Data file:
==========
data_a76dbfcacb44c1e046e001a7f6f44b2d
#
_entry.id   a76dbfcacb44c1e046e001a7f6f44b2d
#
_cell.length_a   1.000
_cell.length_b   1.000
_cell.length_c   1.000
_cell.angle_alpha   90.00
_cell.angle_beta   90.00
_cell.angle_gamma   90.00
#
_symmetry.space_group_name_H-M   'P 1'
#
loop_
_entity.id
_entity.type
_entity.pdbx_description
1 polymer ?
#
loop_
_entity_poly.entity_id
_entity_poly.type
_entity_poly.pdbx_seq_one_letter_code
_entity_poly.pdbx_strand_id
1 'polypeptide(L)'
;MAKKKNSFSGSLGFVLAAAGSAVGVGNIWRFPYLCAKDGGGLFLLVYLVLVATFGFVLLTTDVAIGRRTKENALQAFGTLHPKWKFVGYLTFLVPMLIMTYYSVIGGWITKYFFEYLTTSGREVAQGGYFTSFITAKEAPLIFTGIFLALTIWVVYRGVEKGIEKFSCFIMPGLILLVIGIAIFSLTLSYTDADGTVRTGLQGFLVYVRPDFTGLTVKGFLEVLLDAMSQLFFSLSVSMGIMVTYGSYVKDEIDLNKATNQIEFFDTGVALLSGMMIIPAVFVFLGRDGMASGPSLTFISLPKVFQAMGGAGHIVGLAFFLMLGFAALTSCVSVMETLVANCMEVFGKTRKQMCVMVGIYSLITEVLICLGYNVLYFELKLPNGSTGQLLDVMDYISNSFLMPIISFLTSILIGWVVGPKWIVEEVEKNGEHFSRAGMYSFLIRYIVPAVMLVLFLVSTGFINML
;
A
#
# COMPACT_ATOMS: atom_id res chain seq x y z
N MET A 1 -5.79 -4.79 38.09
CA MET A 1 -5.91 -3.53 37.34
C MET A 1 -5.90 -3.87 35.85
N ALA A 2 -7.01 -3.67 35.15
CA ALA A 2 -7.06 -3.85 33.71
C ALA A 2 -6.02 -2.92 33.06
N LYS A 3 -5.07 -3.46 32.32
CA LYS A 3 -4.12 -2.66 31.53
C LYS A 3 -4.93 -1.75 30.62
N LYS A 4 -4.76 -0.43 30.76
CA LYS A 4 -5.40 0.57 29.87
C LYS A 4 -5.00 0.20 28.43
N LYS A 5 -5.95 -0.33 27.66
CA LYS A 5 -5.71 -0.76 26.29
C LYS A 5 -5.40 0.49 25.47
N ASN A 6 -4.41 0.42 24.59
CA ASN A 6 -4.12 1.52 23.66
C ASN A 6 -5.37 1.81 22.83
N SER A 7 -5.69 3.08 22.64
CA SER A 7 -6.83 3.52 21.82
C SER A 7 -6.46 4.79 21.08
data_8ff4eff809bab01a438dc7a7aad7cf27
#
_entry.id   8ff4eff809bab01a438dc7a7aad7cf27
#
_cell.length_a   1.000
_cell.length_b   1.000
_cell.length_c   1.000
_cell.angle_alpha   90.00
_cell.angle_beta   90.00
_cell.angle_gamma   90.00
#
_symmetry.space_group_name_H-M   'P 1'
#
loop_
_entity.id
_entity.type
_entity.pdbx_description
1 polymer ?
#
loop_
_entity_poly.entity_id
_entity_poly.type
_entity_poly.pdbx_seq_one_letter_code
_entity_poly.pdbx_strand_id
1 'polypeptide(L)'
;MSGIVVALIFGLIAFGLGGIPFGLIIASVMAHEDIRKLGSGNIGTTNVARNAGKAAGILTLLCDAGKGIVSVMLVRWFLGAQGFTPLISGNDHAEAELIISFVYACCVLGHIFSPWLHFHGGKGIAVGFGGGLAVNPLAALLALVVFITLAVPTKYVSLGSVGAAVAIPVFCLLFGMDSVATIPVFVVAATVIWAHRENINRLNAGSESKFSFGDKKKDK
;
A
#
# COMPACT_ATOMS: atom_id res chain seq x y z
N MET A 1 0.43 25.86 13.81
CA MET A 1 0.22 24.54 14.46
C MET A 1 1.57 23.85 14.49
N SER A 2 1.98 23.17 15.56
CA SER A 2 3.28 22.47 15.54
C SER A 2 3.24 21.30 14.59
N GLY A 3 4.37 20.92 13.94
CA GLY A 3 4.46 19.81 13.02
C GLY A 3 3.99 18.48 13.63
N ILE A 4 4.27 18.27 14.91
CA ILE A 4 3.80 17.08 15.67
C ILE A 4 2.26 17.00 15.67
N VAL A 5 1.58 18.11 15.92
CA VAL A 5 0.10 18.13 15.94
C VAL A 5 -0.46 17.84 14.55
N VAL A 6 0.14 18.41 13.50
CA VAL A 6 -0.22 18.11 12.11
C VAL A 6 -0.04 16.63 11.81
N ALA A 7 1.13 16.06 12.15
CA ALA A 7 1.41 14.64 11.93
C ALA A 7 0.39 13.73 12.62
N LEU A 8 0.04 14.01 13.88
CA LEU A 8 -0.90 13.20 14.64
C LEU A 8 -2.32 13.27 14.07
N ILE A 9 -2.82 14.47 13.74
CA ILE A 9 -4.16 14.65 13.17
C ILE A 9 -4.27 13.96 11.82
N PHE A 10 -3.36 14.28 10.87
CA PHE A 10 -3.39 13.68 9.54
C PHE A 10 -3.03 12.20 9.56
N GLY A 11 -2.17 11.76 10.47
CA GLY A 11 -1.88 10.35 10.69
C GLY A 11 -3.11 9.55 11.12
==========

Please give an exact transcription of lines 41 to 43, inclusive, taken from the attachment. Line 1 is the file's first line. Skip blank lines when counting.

CA LYS A 4 -5.40 0.57 29.87
C LYS A 4 -5.00 0.20 28.43
N LYS A 5 -5.95 -0.33 27.66